By “the Spirit of the Season” I, of course, mean loot. I hope you get loot this year. That’s what I’m saying.
“But wait a minute,” you say very ungrammatically. Unlike the way I talk. Or write, even. “The “Spirit of the Season” is peace and love and the Baby Jesus and stuff like that.” Good thought for you but wrong. Thanks for playing, though. Loot is what the season is all about. Even the Baby Jesus scored some loot. Gold, frankincense and myrrh, the original not-quite-well-thought-out Christmas presents. I guess they didn’t have itchy sweaters then. (“It’s real wool you say? That would explain the smell. Hand knitted by a blind Peruvian craftsman? That would explain the color choices. No, no, I love it. Really. I got you McDonald’s gift certificates. Hope you like 'em.”) This probably gave rise to the age old lie: It’s the thought that counts.
You’d think being Wise Men, old Balthazar, Gaspar and Fritz (Bible trivia: Not his real name, but the name he liked to go by. It was stitched on his bowling shirt.) would have done better in the gift department. They were guys though. They should have let their wives pick out the gifts. Then Baby Jesus would have gotten a binky and some nappies and a fuzzy purple elephant that squeaked when you squeezed it. Much better gifts for a baby that was sleeping in a stable. If they brought their wives along with them, they (the wives) probably would have run off that damned drummer boy, much to Mary’s relief. She had to kick an ox and some sheep out of the way to drop her kid in a barn (“Hey Jesus! Close that door, will ya? What were you born in a barn?” “Yes mother, as it happens I was born in a barn.”) all because Joe couldn’t call ahead for reservations, and here was this punk kid pah rum pum pum pum-ing all over the place. He was lucky not to get a load of myrrh right up the patootie.
Still, you see that? Gifts. The basis of the whole she-bang. That’s why Christmas is when it is. Really. There was this perfectly good holiday just lying around and bang, zoom it gets co-opted to Christmas. “Hey, look,” old timey Pagans would say. (But then you’d be hip deep in Pagans then. They didn’t have a good religion yet to Pag against.) “The Sun didn’t poof out on us! Have a gift!” “Wow,” said early Christians. “I wanna get in on the loot. From now on Saturnalia is Christmas and I get loot too.” Thus unfolds the majesty that is History. Nicely wrapped with a pretty bow. The stick on kind that you can peel off the gifts and stick in your hair to be extra festive.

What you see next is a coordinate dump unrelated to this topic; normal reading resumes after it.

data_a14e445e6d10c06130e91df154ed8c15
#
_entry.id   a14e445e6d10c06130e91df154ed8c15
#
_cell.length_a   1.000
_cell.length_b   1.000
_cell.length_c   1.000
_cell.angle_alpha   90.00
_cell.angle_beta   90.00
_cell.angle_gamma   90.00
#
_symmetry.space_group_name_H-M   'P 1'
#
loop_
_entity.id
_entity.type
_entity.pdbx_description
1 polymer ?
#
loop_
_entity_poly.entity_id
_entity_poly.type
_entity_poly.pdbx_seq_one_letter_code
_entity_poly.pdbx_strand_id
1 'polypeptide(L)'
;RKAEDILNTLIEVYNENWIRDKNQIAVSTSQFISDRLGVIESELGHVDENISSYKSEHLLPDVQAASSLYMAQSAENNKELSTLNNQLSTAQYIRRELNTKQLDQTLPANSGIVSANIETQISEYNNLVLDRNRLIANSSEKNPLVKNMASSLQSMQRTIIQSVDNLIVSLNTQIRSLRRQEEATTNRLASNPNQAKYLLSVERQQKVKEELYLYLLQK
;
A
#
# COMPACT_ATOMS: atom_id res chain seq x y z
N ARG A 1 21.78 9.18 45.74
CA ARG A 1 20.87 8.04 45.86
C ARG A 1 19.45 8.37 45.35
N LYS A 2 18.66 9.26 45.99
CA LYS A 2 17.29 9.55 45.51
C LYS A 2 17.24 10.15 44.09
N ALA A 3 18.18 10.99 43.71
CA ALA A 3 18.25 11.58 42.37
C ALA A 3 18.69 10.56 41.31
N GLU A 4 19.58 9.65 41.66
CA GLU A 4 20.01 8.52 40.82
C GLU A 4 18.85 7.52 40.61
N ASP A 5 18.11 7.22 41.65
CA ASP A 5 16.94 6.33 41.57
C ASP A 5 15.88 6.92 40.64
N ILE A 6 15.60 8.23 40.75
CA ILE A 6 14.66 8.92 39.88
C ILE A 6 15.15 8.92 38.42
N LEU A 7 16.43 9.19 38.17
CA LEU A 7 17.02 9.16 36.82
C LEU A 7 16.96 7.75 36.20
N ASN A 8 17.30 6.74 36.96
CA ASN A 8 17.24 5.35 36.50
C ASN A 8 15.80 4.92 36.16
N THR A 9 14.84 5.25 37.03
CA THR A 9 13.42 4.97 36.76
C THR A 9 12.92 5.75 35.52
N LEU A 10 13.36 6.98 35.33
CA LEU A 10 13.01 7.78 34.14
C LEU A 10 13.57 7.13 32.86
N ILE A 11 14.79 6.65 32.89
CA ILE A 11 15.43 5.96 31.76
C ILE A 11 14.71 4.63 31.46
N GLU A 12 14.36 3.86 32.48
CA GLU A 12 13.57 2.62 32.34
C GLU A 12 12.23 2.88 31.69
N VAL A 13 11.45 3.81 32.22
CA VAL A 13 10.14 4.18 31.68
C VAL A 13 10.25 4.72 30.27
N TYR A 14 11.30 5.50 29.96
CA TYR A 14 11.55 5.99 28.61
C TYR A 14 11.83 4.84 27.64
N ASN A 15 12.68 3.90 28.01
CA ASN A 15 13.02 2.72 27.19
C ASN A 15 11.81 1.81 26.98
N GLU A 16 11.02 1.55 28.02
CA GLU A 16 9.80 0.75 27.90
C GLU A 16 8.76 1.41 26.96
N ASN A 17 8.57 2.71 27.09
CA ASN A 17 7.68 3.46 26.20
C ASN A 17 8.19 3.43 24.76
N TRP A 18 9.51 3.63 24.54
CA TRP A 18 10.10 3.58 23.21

The whole month is a festive gift-giving extravaganza. Which is nice. Loot out the wazoo. With cookies.
Not only is there the Main Event, Christmas itself, but also Christmas Eve, which exists solely as the Night Before Christmas. It’s Christmas overflow. If you want to be all traditional, Christmas can ooze out to twelve days (like the song: Santa Clause is Coming to Town). Plus Christmas Eve, that’s thirteen days. But wait! There’s more! As an extra added bonus, I’ll throw in St. Nicholas Day. At no extra charge to you.
St. Nicholas might look like Santa Claus, and some people might feel he’s a legitamate replacement for Santa Claus, but the cold, hard truth is: He ain’t Santa Claus. He’s different. Once again, organized religion grabs a perfectly nice Pagan tradition and claims it as its own. Like a junkyard dog busting in and peeing all over something you wouldn’t want a junkyard dog to pee all over. St. Nick already has a gig. He’s the Patron Saint of Theives. Go ahead, look it up. Which is kinda odd in itself. The Patron Saint of Thieves, indeeed. God Himself said, and I quote: “Don’t steal stuff.” (Which got prettied up when the Bible came out.) And then some Pope, working as God’s mouthpiece said “Thieves, you guys that go and steal stuff, you’re all going to Hell, but here’s St. Nicholas, he’s your Patron Saint and he’ll watch out for you.” Go figure.
Nick’s just moonlighting when he tries to muscle in on Santa’s turf. I guess he’s just covering his ass in case of staff cuts. They got St. Christopher and St. George already. Sometimes you have to look to the future. He could take a lateral shift and become the Patron Saint of Day Trading, but even saints have standards.
There are so many conflicting, confusing traditions around Christmas. Some of the songs are confusing too. “Good King Wencelsenselslaus” takes place on “the Feast of Steven”, but it’s a Christmas song. Waffles aren’t particularly Christmassy, but “Were We Go A-Waffling”. Maybe we just can’t make up our minds about whether to get the scarf or the pretty pin. And there are “Twelve Days of Christmas” (starting Christmas Day and going through Epiphany, when the Wise Guys finally made their apperance at the stable with their bad gifts). Do you only get one partrige inna pear tree, or do you get one every day? So you’d have twelve partriges and forty golden rings by the end? And do you have to supply your own pear tree, or is it bundled in with the gift? (And in a non-Christmas song, you know the farmer that had a dog? And Bingo was his name-o? Is “Bingo” the name of the farmer, or the farmer’s dog? Discuss, and show your work on a separate piece of paper.)
So what I’m saying is: Christmas is for everybody. Give the Baby Jesus a cookie and have done with him. Stick with the basics. A pretty tree (which is a Pagan symbol anyway, no need to call it a Hannuka Bush) and loot. The real Spirit of Christmas.
Bob bless us, one and all.